This unbelievably easy no knead artisan bread recipe is so simple that ANYONE can make it! What's really amazing is how it tastes like the fresh Brötchen we'd get at the bakery in Germany.
It has a deliciously thick and crispy crust. A real Bauernbrot! Or depending on where in Germany you are, you might call this a Krustenbrot.
And, let's not forget the chewy crumb with large holes that's so perfect for butter and jam. Wunderbar!
The first time I made this bread, my hubby's first words on tasting it were, "throw away the cookies, I'll have this instead!" That's why this no-knead artisanal Krustenbrot is part of my quick and easy German recipes. It's that good! REALLY!
Artisan bread is a homemade crusty bread with a rustic appearance (meaning it is not shaped by a loaf pan) and is made with 4 simple ingredients: flour, water, yeast, and salt.
It is a little strange that such a simple recipe that requires very little effort would be called artisan bread since the definition of an artisan is a skilled worker.
Perhaps it's because it looks and tastes as though it was made by a master baker!
Speaking of which, the original recipe for no-knead artisan bread seems to come from bread baker Jim Lahey from Sullivan Street Bakery which was published in the New York Times in 2006.
It's been a huge hit ever since; you'll see recipes for this everywhere… but mine's just a bit different and easier.
Do give this a try. You won't be disappointed.
Start by mixing 3 cups of flour, 1½ tsp active dry yeast, 1½ cups warm water, and 1 tsp salt together in a large mixing bowl. You will end up with a shaggy dough - it will be sticky and look a mess!
Here, I'm making one batch with all-purpose flour and the other with bread flour to check out the differences in the finished loaf.
(BTW, the final result was that both were yummy, but we preferred the all-purpose flour. The texture is just a bit more chewy, and I find it tastes more like sourdough.)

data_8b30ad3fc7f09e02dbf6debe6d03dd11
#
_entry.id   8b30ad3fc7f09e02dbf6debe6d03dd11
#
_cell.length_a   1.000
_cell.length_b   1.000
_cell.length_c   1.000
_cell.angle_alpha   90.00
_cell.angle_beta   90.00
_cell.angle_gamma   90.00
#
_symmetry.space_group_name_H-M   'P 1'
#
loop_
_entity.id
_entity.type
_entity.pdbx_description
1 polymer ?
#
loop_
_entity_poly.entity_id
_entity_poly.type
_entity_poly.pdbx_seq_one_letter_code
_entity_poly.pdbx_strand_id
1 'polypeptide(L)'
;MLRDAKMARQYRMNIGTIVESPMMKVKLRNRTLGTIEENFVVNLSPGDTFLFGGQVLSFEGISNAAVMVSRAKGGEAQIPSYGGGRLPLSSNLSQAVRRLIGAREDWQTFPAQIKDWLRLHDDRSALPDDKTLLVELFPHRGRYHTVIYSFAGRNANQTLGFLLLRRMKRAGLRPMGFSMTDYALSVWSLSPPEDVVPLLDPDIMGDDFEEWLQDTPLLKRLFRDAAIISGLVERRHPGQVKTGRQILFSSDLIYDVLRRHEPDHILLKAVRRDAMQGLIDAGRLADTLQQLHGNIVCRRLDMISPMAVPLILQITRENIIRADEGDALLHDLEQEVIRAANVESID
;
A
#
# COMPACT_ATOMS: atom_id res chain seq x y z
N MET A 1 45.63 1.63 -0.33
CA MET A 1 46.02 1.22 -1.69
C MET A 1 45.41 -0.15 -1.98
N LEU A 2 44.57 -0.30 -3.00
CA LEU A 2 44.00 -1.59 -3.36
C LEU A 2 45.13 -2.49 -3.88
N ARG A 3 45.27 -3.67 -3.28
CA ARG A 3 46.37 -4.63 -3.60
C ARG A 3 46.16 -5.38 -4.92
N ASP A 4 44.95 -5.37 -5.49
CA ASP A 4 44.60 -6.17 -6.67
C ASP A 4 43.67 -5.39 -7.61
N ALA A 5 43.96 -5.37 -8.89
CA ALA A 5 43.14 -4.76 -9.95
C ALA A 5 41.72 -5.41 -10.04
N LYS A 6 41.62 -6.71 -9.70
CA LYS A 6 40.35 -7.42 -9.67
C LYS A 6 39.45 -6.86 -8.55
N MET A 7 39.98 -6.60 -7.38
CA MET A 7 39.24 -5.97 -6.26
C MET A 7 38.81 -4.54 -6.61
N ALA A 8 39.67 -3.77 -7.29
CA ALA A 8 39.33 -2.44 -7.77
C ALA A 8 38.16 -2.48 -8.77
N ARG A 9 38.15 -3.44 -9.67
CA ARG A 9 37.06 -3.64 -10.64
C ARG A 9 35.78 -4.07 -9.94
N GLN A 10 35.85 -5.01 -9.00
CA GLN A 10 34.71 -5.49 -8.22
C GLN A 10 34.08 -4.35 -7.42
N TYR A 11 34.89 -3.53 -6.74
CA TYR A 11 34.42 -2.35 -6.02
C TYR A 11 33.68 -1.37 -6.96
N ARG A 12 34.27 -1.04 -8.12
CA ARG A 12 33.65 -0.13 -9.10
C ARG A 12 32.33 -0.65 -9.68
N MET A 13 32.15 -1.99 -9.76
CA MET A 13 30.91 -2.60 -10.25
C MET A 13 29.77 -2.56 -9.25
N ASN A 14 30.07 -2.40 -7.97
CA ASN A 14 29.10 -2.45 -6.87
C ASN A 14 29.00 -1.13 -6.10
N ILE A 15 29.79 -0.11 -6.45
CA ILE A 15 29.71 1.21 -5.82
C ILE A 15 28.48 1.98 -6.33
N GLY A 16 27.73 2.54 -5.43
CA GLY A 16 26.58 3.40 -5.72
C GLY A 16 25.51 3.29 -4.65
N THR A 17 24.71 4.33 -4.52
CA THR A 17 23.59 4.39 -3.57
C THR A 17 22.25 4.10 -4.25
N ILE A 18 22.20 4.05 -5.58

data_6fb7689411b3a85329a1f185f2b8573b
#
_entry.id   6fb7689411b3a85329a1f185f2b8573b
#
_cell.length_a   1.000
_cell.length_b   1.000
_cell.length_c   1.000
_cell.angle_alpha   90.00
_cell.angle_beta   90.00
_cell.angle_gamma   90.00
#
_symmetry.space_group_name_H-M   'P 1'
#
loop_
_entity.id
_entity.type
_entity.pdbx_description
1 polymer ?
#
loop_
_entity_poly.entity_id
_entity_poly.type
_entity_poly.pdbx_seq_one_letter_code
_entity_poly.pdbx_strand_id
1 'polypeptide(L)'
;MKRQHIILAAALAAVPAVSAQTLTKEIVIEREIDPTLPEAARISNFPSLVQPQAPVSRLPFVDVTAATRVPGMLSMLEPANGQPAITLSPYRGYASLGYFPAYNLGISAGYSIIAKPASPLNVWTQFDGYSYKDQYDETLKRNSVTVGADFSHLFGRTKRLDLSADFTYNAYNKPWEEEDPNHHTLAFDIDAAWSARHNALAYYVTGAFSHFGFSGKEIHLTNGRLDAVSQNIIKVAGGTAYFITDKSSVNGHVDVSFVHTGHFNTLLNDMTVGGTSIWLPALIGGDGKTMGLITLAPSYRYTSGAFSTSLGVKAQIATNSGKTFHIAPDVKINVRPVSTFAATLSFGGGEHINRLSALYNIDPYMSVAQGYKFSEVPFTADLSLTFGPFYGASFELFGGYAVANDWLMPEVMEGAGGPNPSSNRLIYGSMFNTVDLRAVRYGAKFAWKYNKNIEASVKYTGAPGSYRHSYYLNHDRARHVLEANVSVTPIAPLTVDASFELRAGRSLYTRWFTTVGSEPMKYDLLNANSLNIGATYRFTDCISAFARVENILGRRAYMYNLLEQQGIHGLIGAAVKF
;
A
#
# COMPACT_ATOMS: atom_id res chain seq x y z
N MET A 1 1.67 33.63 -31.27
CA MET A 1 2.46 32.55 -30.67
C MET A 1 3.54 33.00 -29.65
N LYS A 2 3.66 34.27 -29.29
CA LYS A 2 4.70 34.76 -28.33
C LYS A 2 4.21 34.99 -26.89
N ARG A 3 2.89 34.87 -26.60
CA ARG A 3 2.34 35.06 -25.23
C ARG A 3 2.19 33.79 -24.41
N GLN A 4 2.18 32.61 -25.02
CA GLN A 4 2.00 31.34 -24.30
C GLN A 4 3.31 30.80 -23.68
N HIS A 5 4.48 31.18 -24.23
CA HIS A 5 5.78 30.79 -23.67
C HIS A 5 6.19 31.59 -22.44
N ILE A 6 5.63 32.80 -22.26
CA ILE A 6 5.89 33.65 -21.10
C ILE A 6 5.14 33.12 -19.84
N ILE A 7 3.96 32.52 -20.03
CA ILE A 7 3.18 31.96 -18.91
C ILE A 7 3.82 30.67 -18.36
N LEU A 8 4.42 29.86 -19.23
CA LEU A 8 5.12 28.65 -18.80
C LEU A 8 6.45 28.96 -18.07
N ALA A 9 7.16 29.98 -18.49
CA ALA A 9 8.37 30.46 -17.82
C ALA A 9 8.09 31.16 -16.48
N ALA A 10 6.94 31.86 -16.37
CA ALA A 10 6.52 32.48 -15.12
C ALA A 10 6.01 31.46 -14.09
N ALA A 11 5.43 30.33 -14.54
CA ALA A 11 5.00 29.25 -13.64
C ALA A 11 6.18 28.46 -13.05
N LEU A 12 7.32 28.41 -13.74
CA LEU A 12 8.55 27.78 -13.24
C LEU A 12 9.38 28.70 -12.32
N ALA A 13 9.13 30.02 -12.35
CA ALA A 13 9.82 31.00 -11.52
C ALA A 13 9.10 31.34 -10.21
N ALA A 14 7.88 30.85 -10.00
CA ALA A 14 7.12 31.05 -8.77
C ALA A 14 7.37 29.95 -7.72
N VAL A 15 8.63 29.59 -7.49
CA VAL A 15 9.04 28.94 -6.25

Then cover the bowl tightly with a piece of plastic wrap and let the bowl sit out on the kitchen counter for 12 to 18 hours for the bread dough to rise. The top of the dough will be bubbly and sticky.
Once the dough is ready, cut a piece of parchment paper to line the inside of a Dutch oven (or 6- to 8-quart heavy covered pot). Place the parchment paper on the counter and dust lightly with flour.
Sprinkle additional flour over your work surface and gently place the sticky dough on it. Sprinkle a little bit of flour on top of the dough and fold it over on itself twice, shaping it into a round ball that is slightly elongated.
Gently place dough ball onto floured parchment paper. Cover with a large bowl that doesn't touch the dough (see Oma's Tip below) and let the dough rest while your oven preheats.
Preheat your oven to 450 degrees F and put your Dutch oven with the lid into it to heat for 30 minutes.
Then slash the top of the bread dough with a sharp knife.
Now remove the preheated Dutch oven from the oven, and, very carefully, gently lift the parchment paper with the dough on it into the hot pot and cover it with the lid. Be sure to use oven mitts for this – you do not want to burn your hands!